Civic saints functioned at multiple levels, in governmental as well as in local and more intimate settings that shaped saints’ purposes and qualities. The Venetian Republic had mostly political interests in endorsing new saints. The government wanted to bolster the ideology that Venice was predestined as a locus sanctus sanctioned by God. Officials also sought to create meaningful links between the city’s civic piety and its foundational myth. According to Venice’s myth, God protected the city from the Lombards and Huns, foretold the birth of Venice to Mark the Evangelist, and ordained the Venetians’ translation of that saint’s relics from Alexandria to the lagoon. The cults of new saints offered the government an opportunity to cast them as agents of the city’s destiny. Venetians used hagiographies—written and visual—as media to establish a typology of Venetian sanctity within the overall context of the city’s myth. The extensive mosaic found in the Baptistery of Saint Mark’s basilica portraying the doge-monk Pietro Orseolo is filled with dogal allusions that add a civic dimension to the salvation narrative and show how the office of the doge was imbued with divine favor. The funerary arca commissioned by the city for Venetian Dominican monk Giacomo Salomoni in Forlì advertised the glory of Venice and its perfect Christianity. Giacomo’s deeds and holy virtue projected an image of the city as a holy republic and reinforced the myth of Venice as God’s preferred place. The vitae of Saint Lorenzo Giustiniano, Venice’s first patriarch, portrayed Lorenzo as a product of the holy city. His diplomatic engagement in amplifying the role of the Venetian church in Europe and his charitable activities toward his compatriots made him the perfect model of Venetian virtue characterized by a deep civic consciousness. Local elites endorsed a typology of the civic saint that enhanced the greater good of the state.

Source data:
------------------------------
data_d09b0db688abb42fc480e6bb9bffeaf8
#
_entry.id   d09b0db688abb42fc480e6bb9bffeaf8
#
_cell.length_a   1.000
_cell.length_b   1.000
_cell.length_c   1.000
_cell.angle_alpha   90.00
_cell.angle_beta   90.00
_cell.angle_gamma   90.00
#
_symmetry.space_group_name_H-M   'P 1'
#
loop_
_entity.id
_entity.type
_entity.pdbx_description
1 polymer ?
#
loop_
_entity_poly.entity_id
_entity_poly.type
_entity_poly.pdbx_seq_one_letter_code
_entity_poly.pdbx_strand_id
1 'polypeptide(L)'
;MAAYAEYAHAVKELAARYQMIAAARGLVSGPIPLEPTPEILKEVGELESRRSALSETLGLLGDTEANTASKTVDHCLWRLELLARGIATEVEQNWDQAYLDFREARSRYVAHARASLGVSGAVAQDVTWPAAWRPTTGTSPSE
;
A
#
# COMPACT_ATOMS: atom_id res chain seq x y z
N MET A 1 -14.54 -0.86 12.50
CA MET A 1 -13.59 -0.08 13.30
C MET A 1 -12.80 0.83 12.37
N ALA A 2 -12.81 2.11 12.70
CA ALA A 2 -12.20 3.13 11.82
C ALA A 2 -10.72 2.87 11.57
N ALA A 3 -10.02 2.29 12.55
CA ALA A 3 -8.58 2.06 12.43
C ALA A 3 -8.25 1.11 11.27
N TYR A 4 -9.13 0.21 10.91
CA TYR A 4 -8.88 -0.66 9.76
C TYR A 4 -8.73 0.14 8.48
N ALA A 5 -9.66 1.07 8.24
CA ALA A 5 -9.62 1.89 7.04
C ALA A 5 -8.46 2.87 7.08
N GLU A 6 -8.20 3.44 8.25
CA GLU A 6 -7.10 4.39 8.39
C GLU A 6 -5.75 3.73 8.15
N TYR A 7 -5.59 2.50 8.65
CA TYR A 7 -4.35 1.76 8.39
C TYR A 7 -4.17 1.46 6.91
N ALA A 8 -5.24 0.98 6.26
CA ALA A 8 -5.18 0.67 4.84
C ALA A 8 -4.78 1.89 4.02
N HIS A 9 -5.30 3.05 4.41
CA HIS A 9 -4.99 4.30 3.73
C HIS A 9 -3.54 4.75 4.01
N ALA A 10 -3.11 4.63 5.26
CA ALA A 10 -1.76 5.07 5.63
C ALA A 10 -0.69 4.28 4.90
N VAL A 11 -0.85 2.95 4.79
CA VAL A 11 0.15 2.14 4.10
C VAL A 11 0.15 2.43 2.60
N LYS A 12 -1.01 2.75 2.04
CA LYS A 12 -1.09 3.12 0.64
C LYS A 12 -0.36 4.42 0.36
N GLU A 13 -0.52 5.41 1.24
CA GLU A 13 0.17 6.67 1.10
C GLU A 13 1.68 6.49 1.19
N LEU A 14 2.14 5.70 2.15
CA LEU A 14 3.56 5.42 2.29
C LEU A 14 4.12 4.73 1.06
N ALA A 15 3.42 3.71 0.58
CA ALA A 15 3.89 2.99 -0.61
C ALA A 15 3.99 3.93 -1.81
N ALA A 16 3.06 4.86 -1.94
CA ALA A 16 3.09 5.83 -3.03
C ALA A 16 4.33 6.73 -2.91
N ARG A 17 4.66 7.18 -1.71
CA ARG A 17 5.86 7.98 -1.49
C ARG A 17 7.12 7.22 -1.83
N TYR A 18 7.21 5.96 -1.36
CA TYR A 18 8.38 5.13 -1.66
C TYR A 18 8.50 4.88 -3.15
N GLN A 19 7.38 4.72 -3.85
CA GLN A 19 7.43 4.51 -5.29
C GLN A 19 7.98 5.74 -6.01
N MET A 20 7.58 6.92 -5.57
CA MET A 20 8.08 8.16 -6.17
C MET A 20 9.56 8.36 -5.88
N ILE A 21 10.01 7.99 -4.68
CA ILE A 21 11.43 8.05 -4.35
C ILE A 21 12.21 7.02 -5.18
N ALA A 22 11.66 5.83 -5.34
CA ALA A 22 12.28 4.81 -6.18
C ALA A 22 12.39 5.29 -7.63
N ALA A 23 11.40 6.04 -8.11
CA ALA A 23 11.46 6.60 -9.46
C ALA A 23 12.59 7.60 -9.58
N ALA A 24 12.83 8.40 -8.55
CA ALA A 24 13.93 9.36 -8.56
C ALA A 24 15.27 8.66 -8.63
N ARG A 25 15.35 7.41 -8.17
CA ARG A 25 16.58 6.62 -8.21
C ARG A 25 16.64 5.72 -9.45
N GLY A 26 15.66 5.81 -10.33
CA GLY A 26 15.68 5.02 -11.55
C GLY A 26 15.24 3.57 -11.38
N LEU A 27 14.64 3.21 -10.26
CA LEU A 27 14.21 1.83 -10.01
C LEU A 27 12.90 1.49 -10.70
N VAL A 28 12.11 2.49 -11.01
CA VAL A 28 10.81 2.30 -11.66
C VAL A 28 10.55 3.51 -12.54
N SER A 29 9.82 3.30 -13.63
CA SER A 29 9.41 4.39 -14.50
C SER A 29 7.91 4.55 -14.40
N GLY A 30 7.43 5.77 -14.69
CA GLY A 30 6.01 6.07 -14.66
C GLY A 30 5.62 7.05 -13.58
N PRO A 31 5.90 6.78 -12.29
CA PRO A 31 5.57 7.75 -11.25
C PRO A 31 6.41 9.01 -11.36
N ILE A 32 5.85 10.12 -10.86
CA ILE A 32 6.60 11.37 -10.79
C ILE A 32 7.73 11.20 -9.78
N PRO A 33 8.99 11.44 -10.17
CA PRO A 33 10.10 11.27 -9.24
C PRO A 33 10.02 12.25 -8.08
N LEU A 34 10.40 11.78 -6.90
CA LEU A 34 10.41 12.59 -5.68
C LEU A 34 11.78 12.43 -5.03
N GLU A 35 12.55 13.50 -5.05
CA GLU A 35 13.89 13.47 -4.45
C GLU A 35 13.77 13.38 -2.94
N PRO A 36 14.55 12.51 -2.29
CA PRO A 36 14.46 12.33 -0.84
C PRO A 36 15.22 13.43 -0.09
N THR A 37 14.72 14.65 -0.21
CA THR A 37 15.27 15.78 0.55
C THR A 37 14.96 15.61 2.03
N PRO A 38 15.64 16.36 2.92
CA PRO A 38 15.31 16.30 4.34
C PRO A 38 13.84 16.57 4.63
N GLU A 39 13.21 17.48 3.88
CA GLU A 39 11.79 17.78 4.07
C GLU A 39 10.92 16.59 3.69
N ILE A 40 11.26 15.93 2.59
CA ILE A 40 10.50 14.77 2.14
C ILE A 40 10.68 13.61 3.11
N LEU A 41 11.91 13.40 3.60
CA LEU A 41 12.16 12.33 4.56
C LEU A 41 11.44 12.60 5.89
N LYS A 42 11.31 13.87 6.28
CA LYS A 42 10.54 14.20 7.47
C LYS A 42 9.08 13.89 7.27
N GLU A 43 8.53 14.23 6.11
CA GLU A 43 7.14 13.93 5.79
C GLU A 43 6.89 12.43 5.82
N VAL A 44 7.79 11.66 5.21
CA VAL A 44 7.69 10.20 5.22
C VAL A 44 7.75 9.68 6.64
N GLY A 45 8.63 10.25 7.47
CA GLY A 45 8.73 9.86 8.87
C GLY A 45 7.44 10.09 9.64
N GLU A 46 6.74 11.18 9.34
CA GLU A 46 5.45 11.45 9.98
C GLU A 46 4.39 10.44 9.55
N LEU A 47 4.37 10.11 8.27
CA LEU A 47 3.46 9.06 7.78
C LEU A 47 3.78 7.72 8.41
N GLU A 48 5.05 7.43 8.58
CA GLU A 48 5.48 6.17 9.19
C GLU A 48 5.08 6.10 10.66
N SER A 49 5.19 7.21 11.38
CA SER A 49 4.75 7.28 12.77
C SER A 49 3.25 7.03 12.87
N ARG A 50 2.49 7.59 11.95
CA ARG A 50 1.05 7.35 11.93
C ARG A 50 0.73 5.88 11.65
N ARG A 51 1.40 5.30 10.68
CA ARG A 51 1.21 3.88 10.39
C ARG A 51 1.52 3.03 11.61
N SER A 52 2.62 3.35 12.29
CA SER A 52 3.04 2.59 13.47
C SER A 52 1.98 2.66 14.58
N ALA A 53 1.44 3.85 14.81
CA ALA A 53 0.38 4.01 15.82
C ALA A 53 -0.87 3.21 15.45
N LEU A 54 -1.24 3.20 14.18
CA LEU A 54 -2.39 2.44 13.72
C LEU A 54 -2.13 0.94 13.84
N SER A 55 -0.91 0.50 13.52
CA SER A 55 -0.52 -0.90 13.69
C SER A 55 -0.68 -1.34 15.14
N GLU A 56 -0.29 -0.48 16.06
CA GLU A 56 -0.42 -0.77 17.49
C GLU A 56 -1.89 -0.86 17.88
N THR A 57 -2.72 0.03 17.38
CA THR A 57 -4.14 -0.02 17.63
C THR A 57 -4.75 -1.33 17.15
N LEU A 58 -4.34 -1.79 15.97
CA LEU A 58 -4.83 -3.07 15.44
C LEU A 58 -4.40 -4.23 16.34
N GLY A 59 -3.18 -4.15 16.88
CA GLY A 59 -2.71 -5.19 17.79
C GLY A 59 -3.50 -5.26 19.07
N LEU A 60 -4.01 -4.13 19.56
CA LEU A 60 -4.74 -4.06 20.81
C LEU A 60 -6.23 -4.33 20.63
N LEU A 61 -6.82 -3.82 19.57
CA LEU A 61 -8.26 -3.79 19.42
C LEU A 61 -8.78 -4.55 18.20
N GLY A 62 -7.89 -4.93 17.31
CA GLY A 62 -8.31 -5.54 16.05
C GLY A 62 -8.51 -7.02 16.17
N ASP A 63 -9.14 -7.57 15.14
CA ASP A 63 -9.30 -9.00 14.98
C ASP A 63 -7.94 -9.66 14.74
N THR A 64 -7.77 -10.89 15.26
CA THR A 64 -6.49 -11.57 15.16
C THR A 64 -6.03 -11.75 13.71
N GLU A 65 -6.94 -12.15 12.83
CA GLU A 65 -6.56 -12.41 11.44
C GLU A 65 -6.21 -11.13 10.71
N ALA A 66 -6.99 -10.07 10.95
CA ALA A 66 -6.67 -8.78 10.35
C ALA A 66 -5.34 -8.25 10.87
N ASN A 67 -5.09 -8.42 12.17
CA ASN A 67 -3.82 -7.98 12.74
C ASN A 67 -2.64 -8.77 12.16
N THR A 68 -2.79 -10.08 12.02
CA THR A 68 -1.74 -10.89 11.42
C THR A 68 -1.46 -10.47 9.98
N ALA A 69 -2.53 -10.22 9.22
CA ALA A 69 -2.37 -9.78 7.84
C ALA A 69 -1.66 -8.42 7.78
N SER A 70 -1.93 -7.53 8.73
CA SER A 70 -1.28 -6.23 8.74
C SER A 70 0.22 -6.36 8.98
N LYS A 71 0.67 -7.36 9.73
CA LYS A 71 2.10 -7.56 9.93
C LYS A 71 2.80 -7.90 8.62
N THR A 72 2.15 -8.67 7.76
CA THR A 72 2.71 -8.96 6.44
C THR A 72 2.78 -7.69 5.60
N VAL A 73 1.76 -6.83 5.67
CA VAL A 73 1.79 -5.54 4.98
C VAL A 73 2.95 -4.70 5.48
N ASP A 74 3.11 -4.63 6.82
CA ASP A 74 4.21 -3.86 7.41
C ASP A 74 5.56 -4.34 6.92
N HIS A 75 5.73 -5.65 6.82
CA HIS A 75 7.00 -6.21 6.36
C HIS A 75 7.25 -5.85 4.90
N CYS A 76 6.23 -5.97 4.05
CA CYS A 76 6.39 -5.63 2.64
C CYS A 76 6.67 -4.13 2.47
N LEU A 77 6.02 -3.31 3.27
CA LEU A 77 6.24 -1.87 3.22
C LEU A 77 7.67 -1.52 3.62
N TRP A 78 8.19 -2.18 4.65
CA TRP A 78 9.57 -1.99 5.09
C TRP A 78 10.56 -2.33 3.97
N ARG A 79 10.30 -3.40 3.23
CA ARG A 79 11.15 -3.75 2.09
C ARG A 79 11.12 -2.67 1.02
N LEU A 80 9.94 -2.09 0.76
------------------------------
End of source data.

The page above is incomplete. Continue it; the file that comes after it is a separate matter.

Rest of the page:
Monastic groups also promoted their own pantheons. Following contemporary religious trends present on the Italian peninsula, Benedictine and Mendicant orders constructed their saints as pious friends of Christ and as spiritual guides for their brothers and sisters. Contrary to other Italian communes where Mendicant saints were thriving, Venetian Benedictine monasteries managed to create an interactive spirituality with the city’s citizens despite their claustration. The written and visual portrayals of the Benedictine saints, of Giuliana of Collalto, abbess at the monastery of Santi Biagio e Cataldo, of Leone Bembo, bishop at San Lorenzo, and of Giovanni Plebiano, a parish priest at San Zan Degolà, were intimately connected to the Benedictine environment but also tied to local historical circumstances. The saints had miraculous intercessory powers that associated them with Venetian contemporary challenges like social inequality, disease, child mortality, and injustice. To establish meaningful connections with the people who endorsed them, the saints’ hagiographers inserted into the saints’ vitae recognizable social types, contemporary anecdotes, and broad social anxieties. For example, in her painted casket and vita panels, Giuliana miraculously cured a lay sister, whose arm had been injured, and freed a youth from prison and death. These episodes highlighted her healing and intermediary powers between heaven and earth. Leone and Giovanni’s vitae focused on child-healing. Leone restored the vision of a noble Venetian man’s daughter, restored the voice of a young girl, and saved an infant from death. Thanks to his thaumaturgic powers, Giovanni performed salvific acts on young nuns, women, and wives in Venice. These acts evoked Venetians’ fears about the precariousness of life, especially regarding children’s mortality. Indeed, children guaranteed the city’s future, and noble families depended on children’s survival to guarantee the survival of their lineage. Therefore, Benedictine saints offered solace to tangible social anxieties.